Legal rights ignored in arson case
TWO men have walked away from charges of arson after a legal argument saw the Crown halt the court proceedings.
The court transcripts released by the Kingaroy District Court show Judge Irwin ruled critical pieces of Crown evidence not be shown to a jury in the trial.
The Crown prosecutor then entered nolle prosequi, which discontinued the charges.
The two accused were charged with burning cars in Murgon.
About 11pm on November 11 last year three cars were set alight.
Two were located on Lamb St and another at Clifton Motors in Macalister St.
Defence barristers Catherine Cuthbert and Yulia Chekirova successfully argued the police officers who interviewed their clients did not follow correct protocol.
In essence, the judge omitted the evidence because the interviewing officers did not comply with the police Responsibilities Code, section 34, where interviewees are told they have the right to communicate with a friend, relative or lawyer.
Judge Irwin further found the interviews, on the balance of probabilities, were not voluntary.
"The interview was conducted in the absence of a caution as required, an explanation of his other rights, the absence of a support person and without being recoded when it was practicable to do so," Judge Irwin said.
"This would be enough for me to exclude this confession because I am not satisfied that there are special circumstances making its admission in the interests of justice given the flagrant nature of the breach of this section.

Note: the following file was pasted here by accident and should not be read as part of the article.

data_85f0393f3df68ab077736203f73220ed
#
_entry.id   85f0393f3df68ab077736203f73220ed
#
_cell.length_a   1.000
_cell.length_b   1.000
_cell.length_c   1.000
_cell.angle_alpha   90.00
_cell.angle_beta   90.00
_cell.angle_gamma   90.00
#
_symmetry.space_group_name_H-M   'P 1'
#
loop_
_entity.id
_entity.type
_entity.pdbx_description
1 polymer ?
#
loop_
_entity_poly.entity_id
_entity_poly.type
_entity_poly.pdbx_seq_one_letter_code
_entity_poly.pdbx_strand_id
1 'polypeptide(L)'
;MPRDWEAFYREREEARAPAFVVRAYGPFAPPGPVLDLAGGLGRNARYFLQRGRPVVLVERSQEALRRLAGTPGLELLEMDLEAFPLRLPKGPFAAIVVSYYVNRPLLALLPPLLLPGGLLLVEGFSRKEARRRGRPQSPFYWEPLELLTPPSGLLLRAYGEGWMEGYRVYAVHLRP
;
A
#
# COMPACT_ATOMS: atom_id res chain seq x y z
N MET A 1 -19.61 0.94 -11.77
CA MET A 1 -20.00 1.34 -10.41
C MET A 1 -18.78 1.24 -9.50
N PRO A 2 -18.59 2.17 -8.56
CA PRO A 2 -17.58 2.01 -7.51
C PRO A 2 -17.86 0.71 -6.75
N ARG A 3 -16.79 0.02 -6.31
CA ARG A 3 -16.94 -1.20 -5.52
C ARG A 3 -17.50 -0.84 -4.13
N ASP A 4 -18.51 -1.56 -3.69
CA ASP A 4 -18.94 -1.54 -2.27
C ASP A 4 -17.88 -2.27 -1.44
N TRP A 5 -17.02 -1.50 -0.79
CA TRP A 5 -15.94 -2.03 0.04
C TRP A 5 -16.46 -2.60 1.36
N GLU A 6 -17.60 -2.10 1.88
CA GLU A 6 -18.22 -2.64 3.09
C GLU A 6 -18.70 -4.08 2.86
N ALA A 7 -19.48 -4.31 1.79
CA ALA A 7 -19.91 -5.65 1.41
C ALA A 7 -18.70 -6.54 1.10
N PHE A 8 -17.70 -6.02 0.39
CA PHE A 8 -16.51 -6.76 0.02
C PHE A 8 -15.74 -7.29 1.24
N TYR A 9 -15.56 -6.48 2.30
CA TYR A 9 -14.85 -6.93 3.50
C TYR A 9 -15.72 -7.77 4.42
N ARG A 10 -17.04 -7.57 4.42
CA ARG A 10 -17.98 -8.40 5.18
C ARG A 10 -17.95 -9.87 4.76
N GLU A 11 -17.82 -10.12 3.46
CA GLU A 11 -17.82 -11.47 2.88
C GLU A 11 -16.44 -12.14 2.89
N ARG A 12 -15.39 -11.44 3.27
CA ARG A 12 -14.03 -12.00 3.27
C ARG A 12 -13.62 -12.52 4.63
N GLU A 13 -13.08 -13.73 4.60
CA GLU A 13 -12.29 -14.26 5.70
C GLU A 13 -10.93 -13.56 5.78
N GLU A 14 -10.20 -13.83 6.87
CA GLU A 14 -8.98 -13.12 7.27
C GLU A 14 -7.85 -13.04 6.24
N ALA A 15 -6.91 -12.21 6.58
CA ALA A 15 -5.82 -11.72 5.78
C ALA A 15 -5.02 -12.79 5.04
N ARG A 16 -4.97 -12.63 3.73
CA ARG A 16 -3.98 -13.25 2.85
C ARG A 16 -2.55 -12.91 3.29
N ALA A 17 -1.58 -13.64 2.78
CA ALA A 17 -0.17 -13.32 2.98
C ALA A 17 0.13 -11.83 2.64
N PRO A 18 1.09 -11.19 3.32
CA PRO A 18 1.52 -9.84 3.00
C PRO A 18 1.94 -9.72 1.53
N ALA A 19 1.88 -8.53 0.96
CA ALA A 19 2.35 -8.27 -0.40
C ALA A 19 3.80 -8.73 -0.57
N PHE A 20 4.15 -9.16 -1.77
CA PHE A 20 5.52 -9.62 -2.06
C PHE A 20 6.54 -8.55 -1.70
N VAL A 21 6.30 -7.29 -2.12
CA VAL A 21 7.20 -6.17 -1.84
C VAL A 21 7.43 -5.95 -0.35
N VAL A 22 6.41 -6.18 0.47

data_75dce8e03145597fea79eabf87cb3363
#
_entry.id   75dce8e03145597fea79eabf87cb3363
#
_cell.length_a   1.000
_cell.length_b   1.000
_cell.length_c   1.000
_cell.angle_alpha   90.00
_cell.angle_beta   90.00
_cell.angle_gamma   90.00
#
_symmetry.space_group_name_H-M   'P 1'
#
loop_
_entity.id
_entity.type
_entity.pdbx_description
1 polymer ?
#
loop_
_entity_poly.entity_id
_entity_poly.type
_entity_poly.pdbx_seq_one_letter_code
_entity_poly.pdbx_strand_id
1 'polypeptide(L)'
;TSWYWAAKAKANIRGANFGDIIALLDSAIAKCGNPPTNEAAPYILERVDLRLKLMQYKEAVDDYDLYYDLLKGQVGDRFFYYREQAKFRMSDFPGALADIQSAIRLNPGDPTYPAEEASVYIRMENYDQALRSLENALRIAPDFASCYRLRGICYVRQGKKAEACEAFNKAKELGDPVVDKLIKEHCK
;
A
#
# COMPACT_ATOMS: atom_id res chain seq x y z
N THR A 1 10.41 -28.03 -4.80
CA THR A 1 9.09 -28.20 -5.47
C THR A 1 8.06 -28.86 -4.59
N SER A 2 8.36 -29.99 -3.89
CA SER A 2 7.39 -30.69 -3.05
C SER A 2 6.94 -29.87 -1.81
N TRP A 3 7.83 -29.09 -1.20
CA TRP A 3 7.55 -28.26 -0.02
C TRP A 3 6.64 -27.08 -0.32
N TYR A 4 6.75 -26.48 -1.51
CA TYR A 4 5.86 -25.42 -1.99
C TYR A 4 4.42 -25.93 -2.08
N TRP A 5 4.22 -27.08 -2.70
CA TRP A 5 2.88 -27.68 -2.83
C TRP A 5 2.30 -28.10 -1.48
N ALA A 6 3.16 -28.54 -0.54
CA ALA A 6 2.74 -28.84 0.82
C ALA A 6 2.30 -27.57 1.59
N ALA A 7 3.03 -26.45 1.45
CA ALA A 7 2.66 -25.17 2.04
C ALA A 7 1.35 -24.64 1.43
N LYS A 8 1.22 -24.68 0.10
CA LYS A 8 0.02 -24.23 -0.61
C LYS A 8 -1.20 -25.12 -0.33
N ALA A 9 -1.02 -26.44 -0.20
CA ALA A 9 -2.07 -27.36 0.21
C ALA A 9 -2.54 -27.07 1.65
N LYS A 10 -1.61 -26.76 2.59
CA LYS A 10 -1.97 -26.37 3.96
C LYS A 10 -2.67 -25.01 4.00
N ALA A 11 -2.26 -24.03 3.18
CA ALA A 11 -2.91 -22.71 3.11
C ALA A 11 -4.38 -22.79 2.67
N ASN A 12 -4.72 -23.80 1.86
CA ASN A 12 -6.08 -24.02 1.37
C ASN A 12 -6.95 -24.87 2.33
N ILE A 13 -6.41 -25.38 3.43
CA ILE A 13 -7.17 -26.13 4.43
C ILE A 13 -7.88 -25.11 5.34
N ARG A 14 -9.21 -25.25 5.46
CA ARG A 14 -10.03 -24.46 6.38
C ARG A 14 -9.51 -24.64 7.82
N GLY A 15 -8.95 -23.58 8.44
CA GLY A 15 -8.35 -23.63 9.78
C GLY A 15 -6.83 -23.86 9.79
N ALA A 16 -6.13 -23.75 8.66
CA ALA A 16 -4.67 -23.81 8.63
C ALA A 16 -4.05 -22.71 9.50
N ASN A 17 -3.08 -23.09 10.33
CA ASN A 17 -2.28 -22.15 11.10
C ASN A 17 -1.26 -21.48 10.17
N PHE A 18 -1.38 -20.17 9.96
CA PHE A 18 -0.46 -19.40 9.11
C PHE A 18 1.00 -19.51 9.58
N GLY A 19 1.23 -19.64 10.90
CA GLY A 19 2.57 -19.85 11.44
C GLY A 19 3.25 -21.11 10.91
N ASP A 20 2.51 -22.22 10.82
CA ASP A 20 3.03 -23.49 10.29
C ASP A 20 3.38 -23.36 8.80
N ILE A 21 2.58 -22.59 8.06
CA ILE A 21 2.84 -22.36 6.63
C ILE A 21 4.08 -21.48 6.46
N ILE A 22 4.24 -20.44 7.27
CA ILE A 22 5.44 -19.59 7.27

"For an officer with five years' experience in Murgon, where he would have recourse to these provisions regularly in the course of interviewing Indigenous people, there has, in my view, been a cutting of corners which involves at least, a reckless breach of his statutory obligations."
Judge Irwin also said he considered if the investigating officers were cherry picking as to who would be the witnesses and who would be the defendants in the case.
Defence barrister Cuthbert said her client was pleased with the outcome.
A police spokesman said the matter would be reviewed to see why the prosecution failed.
"As in any failed prosecution, this matter will be reviewed by the District Prosecution Review Committee," he said.
"The review committee will examine the matter to identify the reasons it did not progress and if deficiencies are identified they will be appropriately addressed, possibly through further training."
The police spokesman said no further information could be provided at this time as the matter was still under a 28-day appeal period.